Written By Malin Jörnvi

Rest

Published: January 5, 2017

I always prided myself with never doing things half-heartedly.

I’ve always been very black and white – either I do something fully or I don’t do it at all. This is a trait that I’ve been very proud of and I’m convinced that it’s partly what brought me to where I am today. It certainly served me for a long time in school, especially during those years in middle school that suck for everyone, when I felt the need to define myself non-socially and to become my own person. I then became the one who performed well. In everything. But then I started the IB, and the IB asks you to perform not only academically, but also creatively, physically, and morally (through the CAS component), and for someone who always did her best, this was a lot of areas to excel in. Add to that the complexity of being surrounded by very high-achieving peers. For a long period of time I could feel the exhaustion and stress build but I didn’t feel I had time to worry or care, it had to wait until after I was done. But then during the fall of senior year I collapsed.

I’m sure that our bodies know way more than our brains acknowledge, and my body finally said “enough.” It was a classic wake-up call; I simply couldn’t proceed with “business as usual.” Now looking back I can proudly say that even though I graduated with less points than I wanted, I also started my journey to a new approach in life. I started to accept that every single thing I do can’t be a 100%. I’m only human. As evident it may seem to another, this is a journey I’m still on today. And the same journey also took me to Paris during my gap year.

Paris taught me many different things, but perhaps the most important lesson I’ll aways bear with me from my time there was the realization I got after a short meeting with the manager at the restaurant in which I worked. After I had proposed an increase in hours he argued that my manners was an obstacle to any raise. I’ll never forget the way he said: “manière méchant” and how it came totally out of the blue and struck me profoundly hard as I had been on nothing but my best behavior while working, and when I talked with my colleges about it, nobody understood what he meant. What this taught me was that other people’s opinions about you are not always correct. It might seem self-explanatory but it’s a truth not always easy to retain. And for better or worse, it’s a truth that I’ve applied to any critique or grade I’ve received ever since. I don’t mean that you shouldn’t listen to other people’s views, you really should. But unless it’s constructive, it really is useless. As useless as when we had a peer review in essay writing class and my classmate gave me the following note: “I’m sorry, I don’t understand your writing at all.” I later got an A on the very same essay.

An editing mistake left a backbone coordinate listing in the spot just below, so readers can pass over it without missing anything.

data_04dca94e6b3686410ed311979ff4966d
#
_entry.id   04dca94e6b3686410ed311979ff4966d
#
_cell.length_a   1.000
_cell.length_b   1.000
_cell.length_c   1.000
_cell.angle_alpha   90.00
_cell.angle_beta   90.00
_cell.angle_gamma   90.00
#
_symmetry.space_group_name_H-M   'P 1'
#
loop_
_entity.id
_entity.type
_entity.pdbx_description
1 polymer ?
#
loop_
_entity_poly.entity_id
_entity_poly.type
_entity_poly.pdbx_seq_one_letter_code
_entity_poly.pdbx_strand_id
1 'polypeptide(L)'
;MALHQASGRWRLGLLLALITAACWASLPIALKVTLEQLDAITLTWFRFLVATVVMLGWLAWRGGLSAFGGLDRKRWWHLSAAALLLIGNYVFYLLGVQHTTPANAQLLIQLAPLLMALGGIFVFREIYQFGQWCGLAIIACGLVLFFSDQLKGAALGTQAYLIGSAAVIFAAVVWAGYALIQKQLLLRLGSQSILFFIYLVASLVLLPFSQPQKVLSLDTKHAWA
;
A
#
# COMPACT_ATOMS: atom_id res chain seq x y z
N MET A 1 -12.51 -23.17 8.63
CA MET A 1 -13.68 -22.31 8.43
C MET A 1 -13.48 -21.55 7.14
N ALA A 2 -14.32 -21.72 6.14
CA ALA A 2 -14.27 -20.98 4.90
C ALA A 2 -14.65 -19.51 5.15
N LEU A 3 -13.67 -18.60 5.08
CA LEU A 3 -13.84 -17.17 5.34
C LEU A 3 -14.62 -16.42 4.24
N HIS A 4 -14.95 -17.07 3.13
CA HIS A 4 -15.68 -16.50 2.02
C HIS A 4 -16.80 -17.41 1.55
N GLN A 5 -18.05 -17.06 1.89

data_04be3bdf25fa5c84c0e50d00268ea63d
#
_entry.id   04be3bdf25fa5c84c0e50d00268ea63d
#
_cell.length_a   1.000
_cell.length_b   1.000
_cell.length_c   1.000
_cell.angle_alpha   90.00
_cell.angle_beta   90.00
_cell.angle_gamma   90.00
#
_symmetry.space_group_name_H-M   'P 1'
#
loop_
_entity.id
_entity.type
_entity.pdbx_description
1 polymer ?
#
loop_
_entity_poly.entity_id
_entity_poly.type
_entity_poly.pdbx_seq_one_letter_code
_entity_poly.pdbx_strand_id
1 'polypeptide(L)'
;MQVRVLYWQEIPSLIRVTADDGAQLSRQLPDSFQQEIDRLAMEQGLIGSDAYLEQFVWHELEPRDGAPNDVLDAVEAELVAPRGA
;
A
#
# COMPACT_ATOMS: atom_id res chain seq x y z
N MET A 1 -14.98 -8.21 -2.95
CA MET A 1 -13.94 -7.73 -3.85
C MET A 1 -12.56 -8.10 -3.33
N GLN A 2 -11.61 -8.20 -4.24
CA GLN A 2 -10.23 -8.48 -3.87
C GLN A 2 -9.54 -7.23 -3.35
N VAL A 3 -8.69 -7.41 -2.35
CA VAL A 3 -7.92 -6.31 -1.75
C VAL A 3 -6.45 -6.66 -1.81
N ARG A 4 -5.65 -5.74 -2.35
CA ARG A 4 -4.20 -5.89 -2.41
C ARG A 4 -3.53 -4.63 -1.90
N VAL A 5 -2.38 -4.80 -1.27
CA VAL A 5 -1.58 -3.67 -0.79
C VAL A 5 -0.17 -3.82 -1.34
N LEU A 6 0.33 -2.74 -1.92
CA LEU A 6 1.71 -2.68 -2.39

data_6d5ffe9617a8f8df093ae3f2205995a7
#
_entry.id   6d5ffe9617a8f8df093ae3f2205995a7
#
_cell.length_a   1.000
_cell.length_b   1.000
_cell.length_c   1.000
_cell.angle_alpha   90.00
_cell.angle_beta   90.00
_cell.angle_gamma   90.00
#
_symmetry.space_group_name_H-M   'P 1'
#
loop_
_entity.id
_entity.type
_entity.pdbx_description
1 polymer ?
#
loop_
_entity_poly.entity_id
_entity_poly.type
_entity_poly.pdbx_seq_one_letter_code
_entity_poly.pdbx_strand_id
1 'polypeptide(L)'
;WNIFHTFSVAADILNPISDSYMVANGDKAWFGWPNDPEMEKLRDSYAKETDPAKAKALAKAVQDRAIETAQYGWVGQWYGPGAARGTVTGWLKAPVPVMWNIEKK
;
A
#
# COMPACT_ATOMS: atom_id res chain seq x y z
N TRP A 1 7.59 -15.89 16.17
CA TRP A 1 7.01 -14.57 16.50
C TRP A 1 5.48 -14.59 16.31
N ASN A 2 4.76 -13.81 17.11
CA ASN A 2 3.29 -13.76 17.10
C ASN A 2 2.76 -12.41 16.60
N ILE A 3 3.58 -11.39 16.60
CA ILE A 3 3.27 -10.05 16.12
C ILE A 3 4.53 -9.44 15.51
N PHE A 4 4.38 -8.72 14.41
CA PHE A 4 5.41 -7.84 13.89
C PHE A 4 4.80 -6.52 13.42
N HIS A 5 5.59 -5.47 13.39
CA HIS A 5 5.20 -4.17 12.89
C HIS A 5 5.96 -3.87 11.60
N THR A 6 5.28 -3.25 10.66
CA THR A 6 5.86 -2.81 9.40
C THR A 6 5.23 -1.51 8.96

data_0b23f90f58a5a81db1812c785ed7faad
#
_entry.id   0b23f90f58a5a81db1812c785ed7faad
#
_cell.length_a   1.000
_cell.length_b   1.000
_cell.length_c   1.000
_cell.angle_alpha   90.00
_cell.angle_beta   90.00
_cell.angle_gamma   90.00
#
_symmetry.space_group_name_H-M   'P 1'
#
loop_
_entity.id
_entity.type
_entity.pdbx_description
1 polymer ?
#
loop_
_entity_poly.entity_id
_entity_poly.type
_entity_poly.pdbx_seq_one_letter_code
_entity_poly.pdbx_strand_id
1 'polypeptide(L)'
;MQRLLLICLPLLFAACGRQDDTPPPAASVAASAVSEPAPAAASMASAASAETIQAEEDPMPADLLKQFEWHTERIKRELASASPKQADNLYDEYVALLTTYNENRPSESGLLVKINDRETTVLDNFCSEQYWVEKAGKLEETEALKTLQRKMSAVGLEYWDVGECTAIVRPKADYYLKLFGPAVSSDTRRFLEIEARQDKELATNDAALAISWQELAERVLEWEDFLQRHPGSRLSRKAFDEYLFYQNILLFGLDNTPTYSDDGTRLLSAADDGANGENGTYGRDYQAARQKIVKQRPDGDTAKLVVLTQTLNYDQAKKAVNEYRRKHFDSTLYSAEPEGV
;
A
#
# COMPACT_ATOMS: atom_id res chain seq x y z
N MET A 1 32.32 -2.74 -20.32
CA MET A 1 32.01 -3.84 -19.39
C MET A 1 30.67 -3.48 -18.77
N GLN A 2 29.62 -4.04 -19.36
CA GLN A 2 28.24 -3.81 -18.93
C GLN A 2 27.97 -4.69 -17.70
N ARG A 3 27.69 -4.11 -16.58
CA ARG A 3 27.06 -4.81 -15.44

I’m writing this in my bed as I’m trying to recover from a badass cold. I’m trying to rest, resting which has never been easy to me, even though I fully believe it to be so crucial. I’m convinced that rest is what part of a break or vacations must be. Rest for body and mind. Rest from the outside world with all of it’s opinions and lack of understanding. I honestly think that the hibernating bears have something figured out. Because when we make ourselves the time to fully rest, we regain the energy to get back into the game. To go back out in the world and do what we can to improve it. And this I think is every single humans being’s responsibility: To do the best you can. And remembering to take some time off.

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Giardino di Boboli, Firenze, Italia

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